每日跟讀#563: Take a Load Off. The Robots That Fold Laundry Are Coming
Cars can now drive themselves. Cellphones talk to us. How long will it be until the dreams of every college student and overworked parent come true — and laundry can fold itself?
At least two companies are promising to bring laundry-folding robots for the home to market by the end of 2017. Known as Laundroid and FoldiMate, both machines work by analyzing each garment they take in, figuring out its ideal folding shape and delivering a drawer-ready stack of smoothly folded clothes.
Laundroid is slightly smaller than a typical refrigerator and looks like the monolith from “2001: A Space Odyssey,” except with drawers. The robot arms are inside.
The FoldiMate, more compact, has large clips dangling outside, making it look like a mashup of a clothesline and a plastic oven.
A working prototype of Laundroid — backed by about $90 million in investment capital, including funds from George Roberts and Henry Kravis of the buyout firm KKR — is set to be publicly demonstrated at the end of this month in Tokyo. It will retail — only in Japan, at first — for about $16,000. Seven Dreamers, the company introducing Laundroid, aims to bring the cost down to $2,000 a unit and begin international sales by next year.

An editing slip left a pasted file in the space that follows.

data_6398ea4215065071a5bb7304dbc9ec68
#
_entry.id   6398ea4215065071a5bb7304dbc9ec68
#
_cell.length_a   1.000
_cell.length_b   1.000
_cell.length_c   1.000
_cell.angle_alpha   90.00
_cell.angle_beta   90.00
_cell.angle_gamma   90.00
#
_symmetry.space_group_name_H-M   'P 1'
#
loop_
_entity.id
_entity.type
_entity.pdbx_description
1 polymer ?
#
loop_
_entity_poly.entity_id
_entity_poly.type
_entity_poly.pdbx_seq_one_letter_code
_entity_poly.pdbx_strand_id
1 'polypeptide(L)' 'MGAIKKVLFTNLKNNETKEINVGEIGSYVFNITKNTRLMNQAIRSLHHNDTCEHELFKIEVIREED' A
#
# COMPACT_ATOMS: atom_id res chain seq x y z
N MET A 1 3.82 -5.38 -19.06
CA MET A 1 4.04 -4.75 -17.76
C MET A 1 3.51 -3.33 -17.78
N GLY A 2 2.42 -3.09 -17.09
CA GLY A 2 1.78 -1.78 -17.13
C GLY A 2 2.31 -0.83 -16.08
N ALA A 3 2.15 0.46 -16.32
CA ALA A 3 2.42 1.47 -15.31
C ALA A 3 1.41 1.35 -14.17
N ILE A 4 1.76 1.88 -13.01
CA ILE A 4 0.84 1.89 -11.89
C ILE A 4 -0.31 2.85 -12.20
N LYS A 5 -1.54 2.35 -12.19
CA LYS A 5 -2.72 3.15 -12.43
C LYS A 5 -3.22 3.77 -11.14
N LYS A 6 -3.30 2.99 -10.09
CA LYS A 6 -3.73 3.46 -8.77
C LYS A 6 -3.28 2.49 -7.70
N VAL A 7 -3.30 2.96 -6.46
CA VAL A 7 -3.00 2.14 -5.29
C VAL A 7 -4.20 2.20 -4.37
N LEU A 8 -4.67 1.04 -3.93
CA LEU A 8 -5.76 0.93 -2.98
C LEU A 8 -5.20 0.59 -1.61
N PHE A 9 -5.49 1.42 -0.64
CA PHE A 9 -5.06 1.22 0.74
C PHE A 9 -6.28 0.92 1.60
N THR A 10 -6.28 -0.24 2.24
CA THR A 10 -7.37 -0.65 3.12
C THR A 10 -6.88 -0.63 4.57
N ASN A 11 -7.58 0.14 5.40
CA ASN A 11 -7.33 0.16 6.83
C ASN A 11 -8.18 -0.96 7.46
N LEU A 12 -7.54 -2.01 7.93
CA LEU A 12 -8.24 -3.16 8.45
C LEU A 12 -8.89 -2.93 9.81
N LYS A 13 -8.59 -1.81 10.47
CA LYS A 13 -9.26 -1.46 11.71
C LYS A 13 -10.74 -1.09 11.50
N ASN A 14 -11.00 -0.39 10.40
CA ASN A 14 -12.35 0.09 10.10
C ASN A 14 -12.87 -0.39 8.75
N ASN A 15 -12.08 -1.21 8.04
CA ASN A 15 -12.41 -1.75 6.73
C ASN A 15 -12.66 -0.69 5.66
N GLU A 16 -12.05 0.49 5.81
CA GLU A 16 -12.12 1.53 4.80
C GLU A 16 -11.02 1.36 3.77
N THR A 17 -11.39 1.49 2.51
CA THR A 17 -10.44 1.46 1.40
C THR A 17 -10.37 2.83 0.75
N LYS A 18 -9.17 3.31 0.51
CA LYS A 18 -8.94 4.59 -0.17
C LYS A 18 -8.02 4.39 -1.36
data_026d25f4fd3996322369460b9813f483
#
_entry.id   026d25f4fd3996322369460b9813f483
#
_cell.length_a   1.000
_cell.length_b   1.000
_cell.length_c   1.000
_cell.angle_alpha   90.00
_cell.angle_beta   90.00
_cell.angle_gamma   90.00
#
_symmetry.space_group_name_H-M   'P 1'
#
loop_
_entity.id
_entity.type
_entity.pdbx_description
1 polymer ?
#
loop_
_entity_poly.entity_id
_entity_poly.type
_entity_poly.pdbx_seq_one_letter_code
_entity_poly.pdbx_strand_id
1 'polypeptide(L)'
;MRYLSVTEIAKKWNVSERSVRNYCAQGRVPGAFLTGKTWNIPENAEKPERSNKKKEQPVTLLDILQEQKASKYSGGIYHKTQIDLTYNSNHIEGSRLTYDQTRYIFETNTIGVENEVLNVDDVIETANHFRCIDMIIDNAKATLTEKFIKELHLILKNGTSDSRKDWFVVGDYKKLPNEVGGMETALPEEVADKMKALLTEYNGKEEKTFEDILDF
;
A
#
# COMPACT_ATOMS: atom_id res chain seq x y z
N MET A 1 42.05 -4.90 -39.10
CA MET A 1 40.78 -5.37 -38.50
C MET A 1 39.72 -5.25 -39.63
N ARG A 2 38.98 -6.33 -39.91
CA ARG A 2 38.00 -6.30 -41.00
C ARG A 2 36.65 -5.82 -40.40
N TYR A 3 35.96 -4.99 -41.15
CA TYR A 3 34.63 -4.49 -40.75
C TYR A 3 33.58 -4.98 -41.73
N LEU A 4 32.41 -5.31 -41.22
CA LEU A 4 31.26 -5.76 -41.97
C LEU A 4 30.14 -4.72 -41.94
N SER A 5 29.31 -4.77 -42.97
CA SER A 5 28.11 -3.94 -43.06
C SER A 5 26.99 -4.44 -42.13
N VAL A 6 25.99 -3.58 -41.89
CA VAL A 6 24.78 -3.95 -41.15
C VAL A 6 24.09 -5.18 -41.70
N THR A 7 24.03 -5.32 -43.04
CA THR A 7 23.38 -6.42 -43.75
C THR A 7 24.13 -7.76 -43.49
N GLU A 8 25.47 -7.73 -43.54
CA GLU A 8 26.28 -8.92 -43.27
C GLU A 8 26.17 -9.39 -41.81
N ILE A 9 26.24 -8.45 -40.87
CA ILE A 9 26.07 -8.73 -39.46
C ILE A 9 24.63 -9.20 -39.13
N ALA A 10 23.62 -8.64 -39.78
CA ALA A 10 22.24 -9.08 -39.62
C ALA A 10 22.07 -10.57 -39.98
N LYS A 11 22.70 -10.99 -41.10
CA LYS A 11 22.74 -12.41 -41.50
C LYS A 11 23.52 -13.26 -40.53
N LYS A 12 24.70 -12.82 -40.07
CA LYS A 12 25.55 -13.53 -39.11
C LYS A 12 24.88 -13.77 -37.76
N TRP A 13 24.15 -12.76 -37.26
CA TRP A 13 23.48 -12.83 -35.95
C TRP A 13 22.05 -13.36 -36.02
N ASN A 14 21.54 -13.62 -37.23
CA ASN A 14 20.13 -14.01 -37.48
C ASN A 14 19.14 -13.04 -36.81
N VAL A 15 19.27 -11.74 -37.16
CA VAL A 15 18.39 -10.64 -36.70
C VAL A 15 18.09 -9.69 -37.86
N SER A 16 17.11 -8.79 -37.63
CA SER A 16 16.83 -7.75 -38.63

Judging from the intensity of the entrepreneurship going on in the field of laundry, most people would rather watch a video of Marie Kondo, author of the book “The Life-Changing Magic of Tidying Up,”folding a T-shirt so well it stands on its own than to actually do it with their own hands.
There’s the iBasket, a laundry hamper that automatically washes clothes when full; EcoWasher, promising “detergent-free laundry”; and DashLocker, an app-based urban laundry service.
The Whirlpool Corp., owner of the Maytag brand, is also aggressively tinkering. The company plans to introduce in January an all-in-one $1,700 washer/dryer hybrid featuring a detergent reservoir that decides on the proper portion per load, squirts it into the basin unassisted and wirelessly reorders from Amazon when empty.
“There is a high level of excitement around innovating in laundry,” said Danielle Whah, Whirlpool’s North America product director for laundry.
Source article: https://paper.udn.com/udnpaper/POH0067/314016/web/